Just outside Nukus, Uzbekistan, a writer reconnects to her (ancient) past through the last remnants of Zoroastrian culture.
Uzbekistan’s glories are the stuff of legend. Bukhara’s old city, for instance, is the birthplace of Avicenna, the father of early modern medicine, and holds some of Central Asia’s most beguiling architecture. The capital, Tashkent, is an ode to Russian modernism, with the grand Hotel Uzbekistan and an ornate subway system stamped with Soviet and Islamic art. And the southern city of Termez overawes with its clutch of ancient Buddhist stupas.
This alone would be enough for any curious traveler. Yet despite its growing economy, Uzbekistan is still an underrated destination, even with a storied past that encompasses the Silk Road, powerful khans, and the blossoming of the Islamic Golden Age.
“I flew [to Uzbekistan] as much to discover a legendary land as to drop an anchor to my (ancient) past.”
Last year, when I traveled to Uzbekistan, I wanted to peel back the centuries even further, to the dazzle of the country’s Zoroastrian empires, which existed as early as 550 BCE. As a member of the very small, very shrinking Zoroastrian community in Mumbai, I flew there as much to discover a legendary land as to drop an anchor to my (ancient) past. Zoroastrianism is purportedly the first monotheistic religion, though it only has approximately 100,000 worshippers left worldwide. It is a religion that sees divinity reflected in the natural elements of earth, air, and water, but most of all, in fire. Most of its followers are now clustered in India and known as Parsis.
Three powerful Zoroastrian empires once ruled over Uzbekistan: the Parthian, Sassanian, and Achaemenian. The last of these was perhaps the world’s first liberal, pluralistic society, and its first superpower—the Achaemenian demesne was at one time the largest the ancient world had ever seen, larger than the European Union is today.
It’s no surprise that Zoroastrianism underlies so much here. Its spirit lives on all over Uzbekistan: in ancient symbols etched onto the pillars of Khiva, a northwestern city of 90,000 people; in the rubble of the old city of Afrasiyab, an ancient citadel in majestic Samarkand, one of Central Asia’s oldest continuously inhabited cities; in Ming Urik, a sandy relic of a fortress, hidden down a quiet side street in Tashkent.
But to me, the most intriguing of all these sites is Chilpik, shielded from easy view by its distance from the thriving tourist centers of Samarkand, Khiva, and Bukhara. It is most easily accessed from the city of Nukus, the capital of Karakalpakstan, a northern, semiautonomous republic within Uzbekistan. Nukus, perhaps best known for being the doorway to the Aral Sea, is also home to the astonishing Savitsky Museum and its remarkable Soviet avant-garde art. The centrally located Tashkent Hotel offers a very comfortable stay—enormous rooms (many with balconies skirting them), a decent buffet breakfast, and 24-hour WiFi. It is from here that we began our fifty-minute drive on a smooth, sun-bleached road, until we reached Chilpik.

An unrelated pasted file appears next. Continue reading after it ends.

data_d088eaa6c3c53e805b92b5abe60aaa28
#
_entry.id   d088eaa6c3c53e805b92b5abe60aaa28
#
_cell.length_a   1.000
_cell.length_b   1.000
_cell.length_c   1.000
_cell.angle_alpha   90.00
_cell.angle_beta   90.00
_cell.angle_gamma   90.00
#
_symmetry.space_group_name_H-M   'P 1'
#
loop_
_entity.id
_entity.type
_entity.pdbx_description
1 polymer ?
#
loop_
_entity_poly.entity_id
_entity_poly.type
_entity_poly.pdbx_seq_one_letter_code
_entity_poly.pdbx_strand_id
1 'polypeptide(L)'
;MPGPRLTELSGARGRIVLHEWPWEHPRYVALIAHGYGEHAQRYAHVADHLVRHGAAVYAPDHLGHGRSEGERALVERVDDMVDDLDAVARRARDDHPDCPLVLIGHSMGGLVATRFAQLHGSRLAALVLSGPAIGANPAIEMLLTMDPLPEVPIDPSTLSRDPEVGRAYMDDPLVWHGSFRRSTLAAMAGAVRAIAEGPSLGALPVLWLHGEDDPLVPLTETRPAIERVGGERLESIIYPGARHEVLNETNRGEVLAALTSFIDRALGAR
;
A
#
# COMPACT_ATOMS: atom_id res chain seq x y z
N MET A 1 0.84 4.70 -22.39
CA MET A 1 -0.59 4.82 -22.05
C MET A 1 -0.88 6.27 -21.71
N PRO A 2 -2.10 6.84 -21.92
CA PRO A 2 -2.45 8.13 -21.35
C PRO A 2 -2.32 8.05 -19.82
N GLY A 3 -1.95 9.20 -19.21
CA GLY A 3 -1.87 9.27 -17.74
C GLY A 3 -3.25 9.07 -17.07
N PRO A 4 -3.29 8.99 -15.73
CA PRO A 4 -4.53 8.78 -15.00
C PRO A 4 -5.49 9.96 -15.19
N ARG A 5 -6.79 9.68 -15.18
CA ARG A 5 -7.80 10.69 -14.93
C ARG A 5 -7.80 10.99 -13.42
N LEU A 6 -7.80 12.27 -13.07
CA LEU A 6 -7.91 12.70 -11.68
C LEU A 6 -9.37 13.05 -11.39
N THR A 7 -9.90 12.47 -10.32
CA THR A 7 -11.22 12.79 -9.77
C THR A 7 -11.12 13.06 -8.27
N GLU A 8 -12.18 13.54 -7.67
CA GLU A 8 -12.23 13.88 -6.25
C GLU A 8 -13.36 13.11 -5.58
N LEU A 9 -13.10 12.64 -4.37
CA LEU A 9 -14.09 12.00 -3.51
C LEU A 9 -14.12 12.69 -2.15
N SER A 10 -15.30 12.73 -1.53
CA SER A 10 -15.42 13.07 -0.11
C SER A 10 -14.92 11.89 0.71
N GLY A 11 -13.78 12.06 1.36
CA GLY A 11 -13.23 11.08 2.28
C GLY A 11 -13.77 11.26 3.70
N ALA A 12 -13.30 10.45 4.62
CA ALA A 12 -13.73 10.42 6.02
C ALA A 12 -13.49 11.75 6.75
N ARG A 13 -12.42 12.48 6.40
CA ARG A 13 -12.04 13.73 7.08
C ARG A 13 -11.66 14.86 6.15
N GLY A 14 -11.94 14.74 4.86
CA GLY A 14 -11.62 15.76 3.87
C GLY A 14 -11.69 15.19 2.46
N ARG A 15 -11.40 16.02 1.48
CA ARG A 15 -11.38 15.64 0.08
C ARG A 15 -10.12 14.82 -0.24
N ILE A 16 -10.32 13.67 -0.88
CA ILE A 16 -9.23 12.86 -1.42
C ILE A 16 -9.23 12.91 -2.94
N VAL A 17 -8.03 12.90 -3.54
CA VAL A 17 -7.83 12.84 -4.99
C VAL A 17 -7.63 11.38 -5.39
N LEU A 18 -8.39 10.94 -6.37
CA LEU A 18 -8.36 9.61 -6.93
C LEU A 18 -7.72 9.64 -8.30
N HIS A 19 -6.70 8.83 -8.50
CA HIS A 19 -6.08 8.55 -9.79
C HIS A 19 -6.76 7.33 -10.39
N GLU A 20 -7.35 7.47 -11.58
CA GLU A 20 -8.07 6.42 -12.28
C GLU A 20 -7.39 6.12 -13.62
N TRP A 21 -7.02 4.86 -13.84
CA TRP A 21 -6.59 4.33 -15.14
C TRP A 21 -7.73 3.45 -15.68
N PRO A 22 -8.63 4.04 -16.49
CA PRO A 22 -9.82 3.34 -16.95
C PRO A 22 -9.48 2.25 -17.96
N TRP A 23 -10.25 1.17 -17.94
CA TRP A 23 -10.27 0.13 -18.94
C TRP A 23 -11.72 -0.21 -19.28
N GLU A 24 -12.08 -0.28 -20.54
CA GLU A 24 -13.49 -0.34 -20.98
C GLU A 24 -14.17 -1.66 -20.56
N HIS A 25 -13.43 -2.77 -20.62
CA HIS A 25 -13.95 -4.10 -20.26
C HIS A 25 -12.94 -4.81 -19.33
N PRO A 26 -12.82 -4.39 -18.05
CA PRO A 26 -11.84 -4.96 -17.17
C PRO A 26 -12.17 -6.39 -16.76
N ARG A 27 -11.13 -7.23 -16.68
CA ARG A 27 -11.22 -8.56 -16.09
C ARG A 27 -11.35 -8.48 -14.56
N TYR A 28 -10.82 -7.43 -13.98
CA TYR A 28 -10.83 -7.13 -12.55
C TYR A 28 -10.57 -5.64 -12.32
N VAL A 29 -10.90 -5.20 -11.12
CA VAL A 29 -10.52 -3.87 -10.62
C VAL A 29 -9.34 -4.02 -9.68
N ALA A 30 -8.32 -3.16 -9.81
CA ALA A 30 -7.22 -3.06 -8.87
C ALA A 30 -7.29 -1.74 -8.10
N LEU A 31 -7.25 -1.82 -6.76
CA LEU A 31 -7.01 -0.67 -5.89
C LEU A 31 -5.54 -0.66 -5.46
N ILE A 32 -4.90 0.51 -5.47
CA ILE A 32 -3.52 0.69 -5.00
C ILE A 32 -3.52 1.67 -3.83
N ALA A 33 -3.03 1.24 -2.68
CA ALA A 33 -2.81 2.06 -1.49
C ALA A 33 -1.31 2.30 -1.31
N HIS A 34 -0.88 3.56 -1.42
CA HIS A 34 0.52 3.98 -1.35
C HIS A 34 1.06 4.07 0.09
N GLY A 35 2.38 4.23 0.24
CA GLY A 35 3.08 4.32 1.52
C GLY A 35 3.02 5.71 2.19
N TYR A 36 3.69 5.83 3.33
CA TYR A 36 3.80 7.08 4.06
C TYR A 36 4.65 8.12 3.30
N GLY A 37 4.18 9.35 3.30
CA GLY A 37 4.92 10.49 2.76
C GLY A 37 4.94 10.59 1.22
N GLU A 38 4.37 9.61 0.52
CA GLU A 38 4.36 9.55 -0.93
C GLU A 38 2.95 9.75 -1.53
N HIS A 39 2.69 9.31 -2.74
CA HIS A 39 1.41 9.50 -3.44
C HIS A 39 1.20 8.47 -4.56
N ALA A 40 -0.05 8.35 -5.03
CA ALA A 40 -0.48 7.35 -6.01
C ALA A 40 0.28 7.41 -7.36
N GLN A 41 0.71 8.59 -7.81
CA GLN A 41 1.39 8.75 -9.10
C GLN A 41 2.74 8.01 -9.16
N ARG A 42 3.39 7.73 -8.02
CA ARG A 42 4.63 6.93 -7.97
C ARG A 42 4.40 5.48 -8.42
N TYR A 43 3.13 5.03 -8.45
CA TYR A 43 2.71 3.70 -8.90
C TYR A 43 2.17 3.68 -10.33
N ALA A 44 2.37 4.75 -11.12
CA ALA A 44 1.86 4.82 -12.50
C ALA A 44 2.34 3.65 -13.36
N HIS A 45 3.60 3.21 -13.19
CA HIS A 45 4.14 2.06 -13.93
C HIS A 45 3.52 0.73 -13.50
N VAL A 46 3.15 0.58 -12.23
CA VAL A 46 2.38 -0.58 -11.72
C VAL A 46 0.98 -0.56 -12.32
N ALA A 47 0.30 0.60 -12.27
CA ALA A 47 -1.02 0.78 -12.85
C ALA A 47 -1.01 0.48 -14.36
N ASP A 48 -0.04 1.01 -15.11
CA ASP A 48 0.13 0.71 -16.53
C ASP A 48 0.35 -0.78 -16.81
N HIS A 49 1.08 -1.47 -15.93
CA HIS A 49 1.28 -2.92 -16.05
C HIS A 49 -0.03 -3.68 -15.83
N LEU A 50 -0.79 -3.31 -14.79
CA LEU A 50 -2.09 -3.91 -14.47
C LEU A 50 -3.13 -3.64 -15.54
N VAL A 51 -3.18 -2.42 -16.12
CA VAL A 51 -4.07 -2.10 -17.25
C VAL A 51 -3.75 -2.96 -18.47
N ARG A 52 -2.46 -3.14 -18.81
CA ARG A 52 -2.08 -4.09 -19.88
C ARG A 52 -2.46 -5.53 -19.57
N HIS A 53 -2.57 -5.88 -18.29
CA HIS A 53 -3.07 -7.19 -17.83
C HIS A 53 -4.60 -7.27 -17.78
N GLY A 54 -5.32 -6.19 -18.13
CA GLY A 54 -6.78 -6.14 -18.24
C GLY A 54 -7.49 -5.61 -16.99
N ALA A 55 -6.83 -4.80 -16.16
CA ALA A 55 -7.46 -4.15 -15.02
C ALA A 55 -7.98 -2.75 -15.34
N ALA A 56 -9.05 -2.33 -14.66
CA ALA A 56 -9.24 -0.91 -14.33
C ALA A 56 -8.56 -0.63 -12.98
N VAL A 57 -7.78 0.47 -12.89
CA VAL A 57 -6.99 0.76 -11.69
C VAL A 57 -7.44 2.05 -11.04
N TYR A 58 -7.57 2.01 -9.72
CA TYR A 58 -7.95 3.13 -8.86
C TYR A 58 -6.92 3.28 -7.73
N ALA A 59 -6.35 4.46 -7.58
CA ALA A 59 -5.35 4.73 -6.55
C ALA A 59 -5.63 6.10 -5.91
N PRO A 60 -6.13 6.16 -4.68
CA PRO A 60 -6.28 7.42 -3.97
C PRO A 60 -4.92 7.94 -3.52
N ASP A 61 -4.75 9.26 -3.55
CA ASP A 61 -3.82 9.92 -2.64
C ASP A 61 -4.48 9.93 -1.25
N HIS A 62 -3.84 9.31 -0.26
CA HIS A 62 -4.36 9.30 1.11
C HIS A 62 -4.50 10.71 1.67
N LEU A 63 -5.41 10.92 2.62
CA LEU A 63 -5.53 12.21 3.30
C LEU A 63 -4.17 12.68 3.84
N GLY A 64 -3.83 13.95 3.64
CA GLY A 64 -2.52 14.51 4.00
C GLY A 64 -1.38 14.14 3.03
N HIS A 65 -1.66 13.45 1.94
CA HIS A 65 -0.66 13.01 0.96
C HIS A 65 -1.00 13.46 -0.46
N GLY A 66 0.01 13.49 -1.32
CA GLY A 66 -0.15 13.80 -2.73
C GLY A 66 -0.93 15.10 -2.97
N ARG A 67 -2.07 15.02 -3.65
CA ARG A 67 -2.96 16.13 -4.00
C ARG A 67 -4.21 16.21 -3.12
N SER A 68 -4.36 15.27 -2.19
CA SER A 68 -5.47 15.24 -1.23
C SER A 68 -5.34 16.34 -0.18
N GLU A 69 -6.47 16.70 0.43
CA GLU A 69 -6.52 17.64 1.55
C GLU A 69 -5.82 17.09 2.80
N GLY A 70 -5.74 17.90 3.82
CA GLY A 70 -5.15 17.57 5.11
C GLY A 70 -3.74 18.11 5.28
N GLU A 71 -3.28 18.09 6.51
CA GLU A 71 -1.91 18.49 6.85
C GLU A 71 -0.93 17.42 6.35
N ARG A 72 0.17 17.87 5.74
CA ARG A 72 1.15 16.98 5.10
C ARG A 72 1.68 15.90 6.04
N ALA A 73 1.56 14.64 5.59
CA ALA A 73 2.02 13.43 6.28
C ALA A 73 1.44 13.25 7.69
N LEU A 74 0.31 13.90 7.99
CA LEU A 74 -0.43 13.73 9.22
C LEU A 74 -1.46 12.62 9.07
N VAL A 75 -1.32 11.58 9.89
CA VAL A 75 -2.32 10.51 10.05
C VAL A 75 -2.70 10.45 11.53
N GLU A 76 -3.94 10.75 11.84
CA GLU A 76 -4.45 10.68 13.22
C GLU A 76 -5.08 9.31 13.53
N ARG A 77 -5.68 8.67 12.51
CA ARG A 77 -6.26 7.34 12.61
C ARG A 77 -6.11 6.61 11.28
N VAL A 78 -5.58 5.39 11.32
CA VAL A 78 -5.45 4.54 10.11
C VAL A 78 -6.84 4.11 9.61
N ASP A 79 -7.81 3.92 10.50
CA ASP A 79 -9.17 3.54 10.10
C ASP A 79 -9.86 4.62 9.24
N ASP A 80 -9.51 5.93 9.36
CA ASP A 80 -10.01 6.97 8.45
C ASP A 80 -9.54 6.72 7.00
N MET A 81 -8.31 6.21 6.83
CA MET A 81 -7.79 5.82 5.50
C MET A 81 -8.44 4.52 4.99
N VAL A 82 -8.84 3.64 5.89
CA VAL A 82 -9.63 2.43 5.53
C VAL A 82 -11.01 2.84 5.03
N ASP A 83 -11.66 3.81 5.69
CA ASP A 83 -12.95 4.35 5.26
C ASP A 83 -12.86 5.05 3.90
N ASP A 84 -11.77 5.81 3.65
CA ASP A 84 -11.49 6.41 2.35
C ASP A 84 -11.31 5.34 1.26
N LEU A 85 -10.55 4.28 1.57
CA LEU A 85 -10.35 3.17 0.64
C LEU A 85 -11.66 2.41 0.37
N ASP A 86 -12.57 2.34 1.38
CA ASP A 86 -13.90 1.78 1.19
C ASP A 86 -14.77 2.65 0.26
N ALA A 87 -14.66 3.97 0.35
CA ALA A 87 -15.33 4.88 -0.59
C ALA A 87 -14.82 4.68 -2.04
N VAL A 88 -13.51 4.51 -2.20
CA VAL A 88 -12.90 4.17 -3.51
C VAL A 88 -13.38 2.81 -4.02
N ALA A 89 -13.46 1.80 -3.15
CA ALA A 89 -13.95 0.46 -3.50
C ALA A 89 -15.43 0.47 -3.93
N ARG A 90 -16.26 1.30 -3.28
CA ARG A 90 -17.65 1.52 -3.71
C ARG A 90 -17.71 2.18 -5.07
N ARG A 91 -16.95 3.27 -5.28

“It’s no surprise that Zoroastrianism underlies so much here. Its spirit lives on all over Uzbekistan.”
Chilpik is a 2,200-year-old hollow tower that sits atop a vast, arid land. It once lay next to the Amu Darya river that fed the mighty Aral Sea (the river has since moved away). It was a dakhmo, a Zoroastrian funerary tower, mirroring the dakhmo in Mumbai. It was likely closed off for the exclusive use of the nobility. From around the second century or so—the structures are so ancient and under-studied that it’s difficult to pinpoint exactly when—elaborately costumed barges snaking down the river brought the dead here, where the bodies were then laid prone to the elements. The remains would then be enshrined in the tomb-like ossuaries.
It’s hard to imagine what it was once like here. From the 1960s onward, Russian colonizers urged cotton farming, and the two bountiful rivers of the region, Amu Darya and Syr Darya, were contoured into canals to irrigate the surrounding area, an act of hubris that led to the exponential shrinking of the Aral Sea. (As autumn rolls by every year, the government authorities compel residents to harvest the cotton crop to this day.)
From the outside, there isn’t much to Chilpik. Steps reach up a sandy outcrop until suddenly, at the very last, they smooth into a scarp. Climbing it hand and foot (for a clumsy city-slicker like me) is the only way to enter the vast empty space at its pinnacle. Nothing remains within at all, having possibly been plundered long ago. Still, when I visited, it held a gentle majesty—a ghostly guardian watching over a deserted land.
Standing atop Chilpik, I feel the thread of Zoroastrian history forever twined to my heart. But there’s something about making pilgrimages to ancient, mysterious structures like this one, no matter your personal connection, that inspires a sense of wonder at both what our ancestors were capable of, and, for better or worse, how far along we’ve come. As the world continues to modernize and erode evidence of bygone cultures, Chilpik feels like the shard of a shattered civilization coming to life, inviting the lure of a lost world.